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Premium Member
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2,603 Posts
Discussion Starter · #1 ·
We sure need a "how-to project" write up in the maintenance section on this job. I've let this one go past due on my Nomad mainly becuase after tackling the swingarm lube and noticing it was fine (and could have been delayed with no problem) -I figured the steering stem bearings would be the same.

However, I sure wish we had a detailed writeup with pics on this job -off to check gadget's site... :frown:
 

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Premium Member
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Discussion Starter · #2 ·
Wow 24 hours and no response, not sure what that means :(

Perhaps nobody does this service and just ignores the manual, or everyone does it but doesn't want me to know it :eek:
 

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Patriot Guardian
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28,016 Posts
+1

Other than the possibility/probability that they're on the dry side from the factory (seems very common on metrics), all they really need is an initial "make sure they're wet" and a very infrequent retorque.
 

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Premium Member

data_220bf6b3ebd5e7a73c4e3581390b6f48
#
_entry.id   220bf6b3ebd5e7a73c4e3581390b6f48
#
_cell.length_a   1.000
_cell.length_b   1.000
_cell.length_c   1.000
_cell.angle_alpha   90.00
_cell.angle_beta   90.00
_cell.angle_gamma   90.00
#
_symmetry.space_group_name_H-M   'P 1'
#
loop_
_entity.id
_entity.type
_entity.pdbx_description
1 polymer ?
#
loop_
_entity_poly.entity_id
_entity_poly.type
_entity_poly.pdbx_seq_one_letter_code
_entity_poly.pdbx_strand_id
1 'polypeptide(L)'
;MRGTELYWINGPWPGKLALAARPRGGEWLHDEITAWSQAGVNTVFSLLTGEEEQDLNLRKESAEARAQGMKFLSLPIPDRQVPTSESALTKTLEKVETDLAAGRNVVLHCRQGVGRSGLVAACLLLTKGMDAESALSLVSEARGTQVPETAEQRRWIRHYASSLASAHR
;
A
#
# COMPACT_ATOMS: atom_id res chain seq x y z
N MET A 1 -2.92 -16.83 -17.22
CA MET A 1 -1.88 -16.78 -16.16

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2,603 Posts
Discussion Starter · #5 ·
From the opening paragraph of that gadget page...

"Steering Stem Bearing - Lubricate" This is one of those maintenance chores your owners manual tells you needs doing every two years or 24,000 miles. And when was the last time you disassembled and lubed yours? Yeh, well, you're not alone. This is a job many of us put off until we suddenly notice the steering has gotten notchy or stiff or noisy or all the above and then it's also expensive usually requiring bearing replacement."

And actually my owner's manual says 24,000km (15,000 miles). I'm just surprised so few seem to do it since we more often than not consider Kawasaki's maitenence intervals toooo long.
 

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Back in the saddle
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477 Posts
Just let it go until it gets a little ruff or starts to pop while turning. Then order new bearings and while you have it apart, drill the hole and put in the Zerk fitting.

I'll more then likely be in the market for a new bike before they go.
LOL

A friend of mine had to do his Intruder last year. The bike is over 5 years old. Not sure what year it is but he's had it for a while.
 

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Registered
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4 Posts
I have mine serviced every time I change the front tire on the Nomad. I also have an 03 Meanstreak,I have it serviced every other front tire change.Don't know how much it helps the bike, but it helps my peace of mind.

Mike
 

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Power Hungry V2K Rider
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6,395 Posts
I did mine last fall. It's a real pain in the backside if you do it alone. Gadget isn't kidding when he says to get help. A couple of points when do it: